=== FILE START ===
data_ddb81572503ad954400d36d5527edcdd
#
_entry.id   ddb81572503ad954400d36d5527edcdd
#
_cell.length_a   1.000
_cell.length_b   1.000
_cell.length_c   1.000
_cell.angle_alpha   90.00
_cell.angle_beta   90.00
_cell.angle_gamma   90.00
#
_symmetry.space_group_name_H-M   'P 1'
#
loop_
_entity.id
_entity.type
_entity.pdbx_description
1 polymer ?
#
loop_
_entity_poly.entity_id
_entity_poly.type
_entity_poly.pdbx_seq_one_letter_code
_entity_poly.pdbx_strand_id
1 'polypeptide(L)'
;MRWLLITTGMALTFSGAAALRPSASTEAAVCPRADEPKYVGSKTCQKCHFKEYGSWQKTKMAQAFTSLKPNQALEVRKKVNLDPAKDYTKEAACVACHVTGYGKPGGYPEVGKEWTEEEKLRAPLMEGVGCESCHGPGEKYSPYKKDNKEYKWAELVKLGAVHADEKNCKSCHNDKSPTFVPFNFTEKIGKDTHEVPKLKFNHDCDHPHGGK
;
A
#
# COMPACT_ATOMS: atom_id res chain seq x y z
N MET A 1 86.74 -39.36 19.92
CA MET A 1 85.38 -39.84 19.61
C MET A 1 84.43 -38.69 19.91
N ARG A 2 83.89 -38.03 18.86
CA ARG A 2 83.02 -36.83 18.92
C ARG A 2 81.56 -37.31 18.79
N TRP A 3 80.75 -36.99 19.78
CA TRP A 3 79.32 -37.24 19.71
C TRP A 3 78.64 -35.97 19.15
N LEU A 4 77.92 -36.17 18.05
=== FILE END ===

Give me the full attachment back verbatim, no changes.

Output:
data_ddb81572503ad954400d36d5527edcdd
#
_entry.id   ddb81572503ad954400d36d5527edcdd
#
_cell.length_a   1.000
_cell.length_b   1.000
_cell.length_c   1.000
_cell.angle_alpha   90.00
_cell.angle_beta   90.00
_cell.angle_gamma   90.00
#
_symmetry.space_group_name_H-M   'P 1'
#
loop_
_entity.id
_entity.type
_entity.pdbx_description
1 polymer ?
#
loop_
_entity_poly.entity_id
_entity_poly.type
_entity_poly.pdbx_seq_one_letter_code
_entity_poly.pdbx_strand_id
1 'polypeptide(L)'
;MRWLLITTGMALTFSGAAALRPSASTEAAVCPRADEPKYVGSKTCQKCHFKEYGSWQKTKMAQAFTSLKPNQALEVRKKVNLDPAKDYTKEAACVACHVTGYGKPGGYPEVGKEWTEEEKLRAPLMEGVGCESCHGPGEKYSPYKKDNKEYKWAELVKLGAVHADEKNCKSCHNDKSPTFVPFNFTEKIGKDTHEVPKLKFNHDCDHPHGGK
;
A
#
# COMPACT_ATOMS: atom_id res chain seq x y z
N MET A 1 86.74 -39.36 19.92
CA MET A 1 85.38 -39.84 19.61
C MET A 1 84.43 -38.69 19.91
N ARG A 2 83.89 -38.03 18.86
CA ARG A 2 83.02 -36.83 18.92
C ARG A 2 81.56 -37.31 18.79
N TRP A 3 80.75 -36.99 19.78
CA TRP A 3 79.32 -37.24 19.71
C TRP A 3 78.64 -35.97 19.15
N LEU A 4 77.92 -36.17 18.05